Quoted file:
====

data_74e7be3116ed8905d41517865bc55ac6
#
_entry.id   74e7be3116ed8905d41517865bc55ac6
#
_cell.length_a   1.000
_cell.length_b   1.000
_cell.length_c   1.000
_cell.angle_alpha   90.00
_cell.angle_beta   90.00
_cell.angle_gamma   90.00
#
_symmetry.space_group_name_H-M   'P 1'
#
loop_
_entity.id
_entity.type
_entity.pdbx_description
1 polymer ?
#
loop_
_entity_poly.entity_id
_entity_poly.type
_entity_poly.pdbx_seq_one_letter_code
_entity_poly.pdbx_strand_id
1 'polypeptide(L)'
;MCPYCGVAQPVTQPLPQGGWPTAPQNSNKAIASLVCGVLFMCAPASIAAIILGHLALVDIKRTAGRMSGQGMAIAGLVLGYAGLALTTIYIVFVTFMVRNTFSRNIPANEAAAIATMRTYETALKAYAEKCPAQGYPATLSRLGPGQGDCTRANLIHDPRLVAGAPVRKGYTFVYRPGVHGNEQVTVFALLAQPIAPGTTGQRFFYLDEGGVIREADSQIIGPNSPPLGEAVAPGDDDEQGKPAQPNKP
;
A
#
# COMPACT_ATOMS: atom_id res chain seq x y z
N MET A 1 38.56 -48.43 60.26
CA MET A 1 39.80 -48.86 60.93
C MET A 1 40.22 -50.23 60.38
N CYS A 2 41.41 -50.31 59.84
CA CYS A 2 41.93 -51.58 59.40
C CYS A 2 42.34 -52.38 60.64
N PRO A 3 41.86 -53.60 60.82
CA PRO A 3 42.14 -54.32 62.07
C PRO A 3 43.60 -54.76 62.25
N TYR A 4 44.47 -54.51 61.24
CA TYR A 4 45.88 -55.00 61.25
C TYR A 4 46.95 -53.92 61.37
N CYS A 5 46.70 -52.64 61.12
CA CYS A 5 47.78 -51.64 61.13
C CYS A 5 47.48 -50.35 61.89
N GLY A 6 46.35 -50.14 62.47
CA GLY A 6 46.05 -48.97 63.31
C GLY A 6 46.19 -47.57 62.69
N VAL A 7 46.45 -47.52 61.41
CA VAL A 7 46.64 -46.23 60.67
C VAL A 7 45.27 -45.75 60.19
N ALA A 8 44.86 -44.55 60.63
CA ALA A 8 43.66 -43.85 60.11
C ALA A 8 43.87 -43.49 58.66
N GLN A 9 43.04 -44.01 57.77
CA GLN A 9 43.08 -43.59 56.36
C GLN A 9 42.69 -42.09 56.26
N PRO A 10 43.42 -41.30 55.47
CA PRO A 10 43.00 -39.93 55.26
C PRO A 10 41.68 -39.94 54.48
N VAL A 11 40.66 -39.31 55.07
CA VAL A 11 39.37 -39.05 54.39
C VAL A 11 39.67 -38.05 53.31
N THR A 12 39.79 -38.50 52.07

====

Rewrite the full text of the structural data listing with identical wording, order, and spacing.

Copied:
data_74e7be3116ed8905d41517865bc55ac6
#
_entry.id   74e7be3116ed8905d41517865bc55ac6
#
_cell.length_a   1.000
_cell.length_b   1.000
_cell.length_c   1.000
_cell.angle_alpha   90.00
_cell.angle_beta   90.00
_cell.angle_gamma   90.00
#
_symmetry.space_group_name_H-M   'P 1'
#
loop_
_entity.id
_entity.type
_entity.pdbx_description
1 polymer ?
#
loop_
_entity_poly.entity_id
_entity_poly.type
_entity_poly.pdbx_seq_one_letter_code
_entity_poly.pdbx_strand_id
1 'polypeptide(L)'
;MCPYCGVAQPVTQPLPQGGWPTAPQNSNKAIASLVCGVLFMCAPASIAAIILGHLALVDIKRTAGRMSGQGMAIAGLVLGYAGLALTTIYIVFVTFMVRNTFSRNIPANEAAAIATMRTYETALKAYAEKCPAQGYPATLSRLGPGQGDCTRANLIHDPRLVAGAPVRKGYTFVYRPGVHGNEQVTVFALLAQPIAPGTTGQRFFYLDEGGVIREADSQIIGPNSPPLGEAVAPGDDDEQGKPAQPNKP
;
A
#
# COMPACT_ATOMS: atom_id res chain seq x y z
N MET A 1 38.56 -48.43 60.26
CA MET A 1 39.80 -48.86 60.93
C MET A 1 40.22 -50.23 60.38
N CYS A 2 41.41 -50.31 59.84
CA CYS A 2 41.93 -51.58 59.40
C CYS A 2 42.34 -52.38 60.64
N PRO A 3 41.86 -53.60 60.82
CA PRO A 3 42.14 -54.32 62.07
C PRO A 3 43.60 -54.76 62.25
N TYR A 4 44.47 -54.51 61.24
CA TYR A 4 45.88 -55.00 61.25
C TYR A 4 46.95 -53.92 61.37
N CYS A 5 46.70 -52.64 61.12
CA CYS A 5 47.78 -51.64 61.13
C CYS A 5 47.48 -50.35 61.89
N GLY A 6 46.35 -50.14 62.47
CA GLY A 6 46.05 -48.97 63.31
C GLY A 6 46.19 -47.57 62.69
N VAL A 7 46.45 -47.52 61.41
CA VAL A 7 46.64 -46.23 60.67
C VAL A 7 45.27 -45.75 60.19
N ALA A 8 44.86 -44.55 60.63
CA ALA A 8 43.66 -43.85 60.11
C ALA A 8 43.87 -43.49 58.66
N GLN A 9 43.04 -44.01 57.77
CA GLN A 9 43.08 -43.59 56.36
C GLN A 9 42.69 -42.09 56.26
N PRO A 10 43.42 -41.30 55.47
CA PRO A 10 43.00 -39.93 55.26
C PRO A 10 41.68 -39.94 54.48
N VAL A 11 40.66 -39.31 55.07
CA VAL A 11 39.37 -39.05 54.39
C VAL A 11 39.67 -38.05 53.31
N THR A 12 39.79 -38.50 52.07